Suing Another Law Firm For Breach of Ethics Makes You Think About Ethics

I think I may be on an ethics kick. I have denied my former firm their fee because they tried to deceive their own client on the way out the door. In my opinion (defamation disclaimer), they put their own greed ahead of the client’s best interest. I had a thought in a previous post that we need to interject the words "client interest" into our conversations around the office and within the Bar Association so that lawyer decisions will better reflect their client’s interest. I came up with idea because it is clear that too many law firms do not even consider the issue when they are making decisions. Oh yes, they talk about their own or their firms obligation. However, they do not mean it in the ethical sense. They mean it in the "are we stuck?" sense. They mean it in the "how do we get out of this because our client cannot pay" sense. They mean it in the "where are the fences imposed by the ethical rules which might get in the way of what we want to accomplish for ourselves" sense.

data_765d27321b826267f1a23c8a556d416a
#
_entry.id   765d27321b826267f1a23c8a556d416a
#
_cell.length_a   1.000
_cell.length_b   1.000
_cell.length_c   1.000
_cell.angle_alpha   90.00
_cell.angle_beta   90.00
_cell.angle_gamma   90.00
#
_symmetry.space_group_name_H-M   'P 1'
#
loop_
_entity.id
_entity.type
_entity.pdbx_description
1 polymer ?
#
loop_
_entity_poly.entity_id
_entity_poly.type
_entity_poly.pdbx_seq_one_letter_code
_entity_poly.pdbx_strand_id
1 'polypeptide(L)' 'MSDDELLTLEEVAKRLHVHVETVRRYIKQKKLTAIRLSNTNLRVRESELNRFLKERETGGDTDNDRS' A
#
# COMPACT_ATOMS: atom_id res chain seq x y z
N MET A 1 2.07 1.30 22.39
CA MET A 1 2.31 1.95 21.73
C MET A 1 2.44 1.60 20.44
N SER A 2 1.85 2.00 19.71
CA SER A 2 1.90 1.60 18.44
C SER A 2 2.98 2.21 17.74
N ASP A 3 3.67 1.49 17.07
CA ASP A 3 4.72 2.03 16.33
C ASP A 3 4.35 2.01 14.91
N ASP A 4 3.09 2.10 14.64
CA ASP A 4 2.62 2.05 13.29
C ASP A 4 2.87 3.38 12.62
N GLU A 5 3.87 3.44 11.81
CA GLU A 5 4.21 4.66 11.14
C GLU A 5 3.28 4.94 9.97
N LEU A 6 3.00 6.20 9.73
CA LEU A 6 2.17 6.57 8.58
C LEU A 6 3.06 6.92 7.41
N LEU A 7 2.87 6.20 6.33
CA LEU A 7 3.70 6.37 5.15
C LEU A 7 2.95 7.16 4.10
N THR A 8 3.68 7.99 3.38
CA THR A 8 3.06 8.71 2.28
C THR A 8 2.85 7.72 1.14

Being in litigation with my old law firm (there is going to be a story in the news this next week) puts me in touch with my ethical side. We will be filing a grievance against my old firm next week so that the decision as to whether or not they breached their ethical obligations to the client in their efforts to retain the client violated the ethic’s rules. It would not surprise me if the ethic’s examiners failed to find a violation or impose a reprimand. Sometimes I wonder if even they impose the ethic’s rules on their own profession. Regardless, I will live with it either way. If I am the only one that thinks that what my old firm did was wrong, then I will gladly pay the money. I hope I am not the only one.